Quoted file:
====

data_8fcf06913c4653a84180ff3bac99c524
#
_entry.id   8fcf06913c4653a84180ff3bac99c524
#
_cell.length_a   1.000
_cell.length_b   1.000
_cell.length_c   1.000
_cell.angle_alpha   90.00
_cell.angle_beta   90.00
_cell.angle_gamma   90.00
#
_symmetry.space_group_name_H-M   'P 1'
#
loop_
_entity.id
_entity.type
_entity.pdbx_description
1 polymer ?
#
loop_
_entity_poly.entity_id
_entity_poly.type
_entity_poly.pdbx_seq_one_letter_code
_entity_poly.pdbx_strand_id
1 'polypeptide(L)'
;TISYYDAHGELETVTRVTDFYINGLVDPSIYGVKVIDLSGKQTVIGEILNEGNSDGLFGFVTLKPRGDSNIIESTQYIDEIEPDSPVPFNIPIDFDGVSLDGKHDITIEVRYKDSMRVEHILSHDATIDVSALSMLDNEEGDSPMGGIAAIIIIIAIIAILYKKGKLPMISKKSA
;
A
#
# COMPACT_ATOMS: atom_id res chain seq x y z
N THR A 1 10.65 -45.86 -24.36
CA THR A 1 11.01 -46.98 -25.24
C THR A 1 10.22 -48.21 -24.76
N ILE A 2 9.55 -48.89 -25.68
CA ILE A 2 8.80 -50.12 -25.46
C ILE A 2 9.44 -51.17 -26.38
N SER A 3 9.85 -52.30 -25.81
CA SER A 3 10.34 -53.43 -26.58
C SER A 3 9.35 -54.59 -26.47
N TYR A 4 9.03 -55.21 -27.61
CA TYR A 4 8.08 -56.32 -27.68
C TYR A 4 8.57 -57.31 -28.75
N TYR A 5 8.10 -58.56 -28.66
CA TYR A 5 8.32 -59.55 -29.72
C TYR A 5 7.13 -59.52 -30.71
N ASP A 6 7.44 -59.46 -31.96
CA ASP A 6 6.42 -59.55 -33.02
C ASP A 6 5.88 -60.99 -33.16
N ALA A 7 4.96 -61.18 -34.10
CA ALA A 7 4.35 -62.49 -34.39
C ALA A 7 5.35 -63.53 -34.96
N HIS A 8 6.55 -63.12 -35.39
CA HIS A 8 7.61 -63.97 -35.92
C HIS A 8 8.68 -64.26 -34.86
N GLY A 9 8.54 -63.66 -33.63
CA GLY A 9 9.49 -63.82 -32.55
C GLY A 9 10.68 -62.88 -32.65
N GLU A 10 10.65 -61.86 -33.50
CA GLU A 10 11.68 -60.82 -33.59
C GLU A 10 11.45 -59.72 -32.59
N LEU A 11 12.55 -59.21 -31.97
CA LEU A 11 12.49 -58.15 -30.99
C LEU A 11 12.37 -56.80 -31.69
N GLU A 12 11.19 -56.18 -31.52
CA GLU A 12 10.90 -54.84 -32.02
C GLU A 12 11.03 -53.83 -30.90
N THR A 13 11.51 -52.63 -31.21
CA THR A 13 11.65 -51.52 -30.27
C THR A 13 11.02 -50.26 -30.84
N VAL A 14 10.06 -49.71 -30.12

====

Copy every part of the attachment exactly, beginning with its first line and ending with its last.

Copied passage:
data_8fcf06913c4653a84180ff3bac99c524
#
_entry.id   8fcf06913c4653a84180ff3bac99c524
#
_cell.length_a   1.000
_cell.length_b   1.000
_cell.length_c   1.000
_cell.angle_alpha   90.00
_cell.angle_beta   90.00
_cell.angle_gamma   90.00
#
_symmetry.space_group_name_H-M   'P 1'
#
loop_
_entity.id
_entity.type
_entity.pdbx_description
1 polymer ?
#
loop_
_entity_poly.entity_id
_entity_poly.type
_entity_poly.pdbx_seq_one_letter_code
_entity_poly.pdbx_strand_id
1 'polypeptide(L)'
;TISYYDAHGELETVTRVTDFYINGLVDPSIYGVKVIDLSGKQTVIGEILNEGNSDGLFGFVTLKPRGDSNIIESTQYIDEIEPDSPVPFNIPIDFDGVSLDGKHDITIEVRYKDSMRVEHILSHDATIDVSALSMLDNEEGDSPMGGIAAIIIIIAIIAILYKKGKLPMISKKSA
;
A
#
# COMPACT_ATOMS: atom_id res chain seq x y z
N THR A 1 10.65 -45.86 -24.36
CA THR A 1 11.01 -46.98 -25.24
C THR A 1 10.22 -48.21 -24.76
N ILE A 2 9.55 -48.89 -25.68
CA ILE A 2 8.80 -50.12 -25.46
C ILE A 2 9.44 -51.17 -26.38
N SER A 3 9.85 -52.30 -25.81
CA SER A 3 10.34 -53.43 -26.58
C SER A 3 9.35 -54.59 -26.47
N TYR A 4 9.03 -55.21 -27.61
CA TYR A 4 8.08 -56.32 -27.68
C TYR A 4 8.57 -57.31 -28.75
N TYR A 5 8.10 -58.56 -28.66
CA TYR A 5 8.32 -59.55 -29.72
C TYR A 5 7.13 -59.52 -30.71
N ASP A 6 7.44 -59.46 -31.96
CA ASP A 6 6.42 -59.55 -33.02
C ASP A 6 5.88 -60.99 -33.16
N ALA A 7 4.96 -61.18 -34.10
CA ALA A 7 4.35 -62.49 -34.39
C ALA A 7 5.35 -63.53 -34.96
N HIS A 8 6.55 -63.12 -35.39
CA HIS A 8 7.61 -63.97 -35.92
C HIS A 8 8.68 -64.26 -34.86
N GLY A 9 8.54 -63.66 -33.63
CA GLY A 9 9.49 -63.82 -32.55
C GLY A 9 10.68 -62.88 -32.65
N GLU A 10 10.65 -61.86 -33.50
CA GLU A 10 11.68 -60.82 -33.59
C GLU A 10 11.45 -59.72 -32.59
N LEU A 11 12.55 -59.21 -31.97
CA LEU A 11 12.49 -58.15 -30.99
C LEU A 11 12.37 -56.80 -31.69
N GLU A 12 11.19 -56.18 -31.52
CA GLU A 12 10.90 -54.84 -32.02
C GLU A 12 11.03 -53.83 -30.90
N THR A 13 11.51 -52.63 -31.21
CA THR A 13 11.65 -51.52 -30.27
C THR A 13 11.02 -50.26 -30.84
N VAL A 14 10.06 -49.71 -30.12